…Now, there is a particularly unique American problem I’d like to discuss. It’s at the heart of the current political climate and it’s hard to write about or talk about without making someone very upset.
We’re a fairly new country, here in the US. When you compare this country to many others it’s almost frightening actually how young we are. As such, we’re still growing into what I’ll call our “adulthood”. And, one of the things I believe we have yet to learn and become more self-aware of, as a people, is who we all are in terms of class.
Many older countries have complex class structures that have evolved over hundreds and hundreds and hundreds of years. But I believe it was the cultural hegemony of the last century, “The American Century” that created this rebellious, egalitarian push around the world that we see so often today. And we do believe in a level playing field here in the US for certain.
But, what I think we Americans seem to have failed to realize was that as a species, for better or worse, we may have an innate tendency to create inequality. And as much as we don’t have an acknowledged aristocracy here in the US we do have one. And it’s not the “urban elites” that are so often touted in some conservative media outlets that, I should hasten to add, I do not wish to disparage (I read, listen and watch those news sources occasionally myself). Instead, it’s a real aristocracy that resembles the ruling classes of many older cultures. And no, I don’t mean these often mentioned, scary “overlords” either. Think more of the sometimes whiny (sorry) but much more accurate descriptions of privilege you find on the current political left.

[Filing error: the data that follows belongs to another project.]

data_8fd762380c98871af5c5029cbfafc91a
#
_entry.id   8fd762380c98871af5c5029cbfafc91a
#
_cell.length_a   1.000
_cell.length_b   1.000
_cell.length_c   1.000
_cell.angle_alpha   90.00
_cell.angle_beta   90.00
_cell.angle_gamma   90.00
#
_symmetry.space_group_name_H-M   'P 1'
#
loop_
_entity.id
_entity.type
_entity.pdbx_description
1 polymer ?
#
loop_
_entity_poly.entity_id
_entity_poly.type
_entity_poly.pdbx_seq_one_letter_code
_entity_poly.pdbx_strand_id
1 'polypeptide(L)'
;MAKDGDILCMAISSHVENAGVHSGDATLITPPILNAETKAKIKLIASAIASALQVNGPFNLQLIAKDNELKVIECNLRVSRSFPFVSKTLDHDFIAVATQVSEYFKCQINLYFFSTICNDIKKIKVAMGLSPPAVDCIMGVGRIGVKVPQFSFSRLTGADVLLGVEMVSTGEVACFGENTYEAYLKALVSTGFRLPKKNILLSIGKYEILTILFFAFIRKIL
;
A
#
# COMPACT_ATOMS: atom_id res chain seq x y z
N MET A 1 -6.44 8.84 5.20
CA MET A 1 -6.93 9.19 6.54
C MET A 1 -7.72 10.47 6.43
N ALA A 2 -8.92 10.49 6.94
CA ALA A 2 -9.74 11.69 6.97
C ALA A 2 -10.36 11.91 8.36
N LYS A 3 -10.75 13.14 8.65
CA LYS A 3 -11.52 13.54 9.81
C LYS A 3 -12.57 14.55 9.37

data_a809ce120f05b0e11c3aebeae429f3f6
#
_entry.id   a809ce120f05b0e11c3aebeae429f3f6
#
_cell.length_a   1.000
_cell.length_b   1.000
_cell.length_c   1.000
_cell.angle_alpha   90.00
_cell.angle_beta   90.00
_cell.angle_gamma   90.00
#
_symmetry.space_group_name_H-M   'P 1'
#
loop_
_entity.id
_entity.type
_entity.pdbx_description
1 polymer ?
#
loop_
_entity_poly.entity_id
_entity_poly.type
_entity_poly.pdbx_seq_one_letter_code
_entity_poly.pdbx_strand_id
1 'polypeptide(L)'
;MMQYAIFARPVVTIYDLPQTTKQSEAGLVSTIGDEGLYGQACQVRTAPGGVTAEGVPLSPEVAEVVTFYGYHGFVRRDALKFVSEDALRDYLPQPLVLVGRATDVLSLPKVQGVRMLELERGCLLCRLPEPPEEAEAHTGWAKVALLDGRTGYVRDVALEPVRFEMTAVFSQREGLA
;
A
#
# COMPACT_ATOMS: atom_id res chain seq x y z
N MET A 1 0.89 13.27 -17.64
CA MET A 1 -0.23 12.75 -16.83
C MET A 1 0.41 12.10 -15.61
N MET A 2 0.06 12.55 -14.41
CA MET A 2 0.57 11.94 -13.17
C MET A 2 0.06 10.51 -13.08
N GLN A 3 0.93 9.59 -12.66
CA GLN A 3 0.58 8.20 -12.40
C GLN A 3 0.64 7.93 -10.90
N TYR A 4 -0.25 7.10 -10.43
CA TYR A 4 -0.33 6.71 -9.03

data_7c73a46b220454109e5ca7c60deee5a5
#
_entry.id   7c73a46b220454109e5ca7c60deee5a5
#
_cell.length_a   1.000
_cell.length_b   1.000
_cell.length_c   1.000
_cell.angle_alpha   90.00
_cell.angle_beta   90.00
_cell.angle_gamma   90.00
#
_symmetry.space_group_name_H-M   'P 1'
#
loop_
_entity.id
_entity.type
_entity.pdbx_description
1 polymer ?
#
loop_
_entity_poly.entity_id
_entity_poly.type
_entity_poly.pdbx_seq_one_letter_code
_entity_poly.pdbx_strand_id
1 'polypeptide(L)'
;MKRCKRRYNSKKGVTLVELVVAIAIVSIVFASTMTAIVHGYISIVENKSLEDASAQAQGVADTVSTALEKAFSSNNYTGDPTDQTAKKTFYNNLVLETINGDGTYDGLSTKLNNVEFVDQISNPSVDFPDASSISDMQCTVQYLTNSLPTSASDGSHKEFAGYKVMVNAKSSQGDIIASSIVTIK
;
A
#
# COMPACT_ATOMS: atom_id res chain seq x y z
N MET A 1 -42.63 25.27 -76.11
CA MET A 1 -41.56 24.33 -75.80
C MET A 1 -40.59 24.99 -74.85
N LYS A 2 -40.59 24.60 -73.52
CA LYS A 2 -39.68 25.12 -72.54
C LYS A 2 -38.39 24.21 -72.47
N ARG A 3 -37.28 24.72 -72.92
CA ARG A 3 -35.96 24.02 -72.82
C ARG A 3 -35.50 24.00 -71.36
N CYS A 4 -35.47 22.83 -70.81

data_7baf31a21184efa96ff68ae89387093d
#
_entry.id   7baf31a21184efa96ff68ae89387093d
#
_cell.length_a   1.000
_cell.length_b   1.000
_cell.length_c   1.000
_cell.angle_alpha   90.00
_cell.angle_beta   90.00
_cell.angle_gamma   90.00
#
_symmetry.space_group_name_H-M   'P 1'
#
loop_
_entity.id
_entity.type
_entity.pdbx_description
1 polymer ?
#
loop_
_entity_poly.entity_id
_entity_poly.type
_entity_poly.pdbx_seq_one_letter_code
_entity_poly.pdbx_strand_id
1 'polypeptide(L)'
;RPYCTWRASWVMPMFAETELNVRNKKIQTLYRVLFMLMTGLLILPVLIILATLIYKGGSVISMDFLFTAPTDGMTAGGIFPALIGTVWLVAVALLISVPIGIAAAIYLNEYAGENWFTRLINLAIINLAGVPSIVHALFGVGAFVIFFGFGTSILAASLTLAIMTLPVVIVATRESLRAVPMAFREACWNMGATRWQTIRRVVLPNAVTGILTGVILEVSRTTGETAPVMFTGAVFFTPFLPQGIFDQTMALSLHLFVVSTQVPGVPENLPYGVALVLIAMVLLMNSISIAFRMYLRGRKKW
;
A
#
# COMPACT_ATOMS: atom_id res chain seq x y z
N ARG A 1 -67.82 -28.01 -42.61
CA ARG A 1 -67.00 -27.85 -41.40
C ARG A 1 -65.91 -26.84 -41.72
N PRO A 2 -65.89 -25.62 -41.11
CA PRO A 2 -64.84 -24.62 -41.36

The thing is, too often, those on both sides of the fence don’t know who they are. And, since I don’t wish to upset the humble sensibilities of some or the arrogant delusions of others I’ll refrain from delving more into that. But suffice to say, too often social lines are divided along superficial, transient definitions or are based on some trendy nonsense when the truth of it is perhaps much more stark and old-fashioned.
Of course, it’s still possible to climb upwards here in the US but it’s not as easy as it used to be. And that’s partially due to our cultural development (in my opinion): The more populated and established a country becomes the more entrenched social classes become. Things get crowded…regardless of what those self-help “there’s always room at the top” wall plaques say. And, again, while it’s possible to fall into something or reach upwards it’s not simple. Of course, it never was even remotely painless, but now it’s even less attainable and with the shrinking middle class, it’s particularly less likely. …I’ll perhaps write more details later.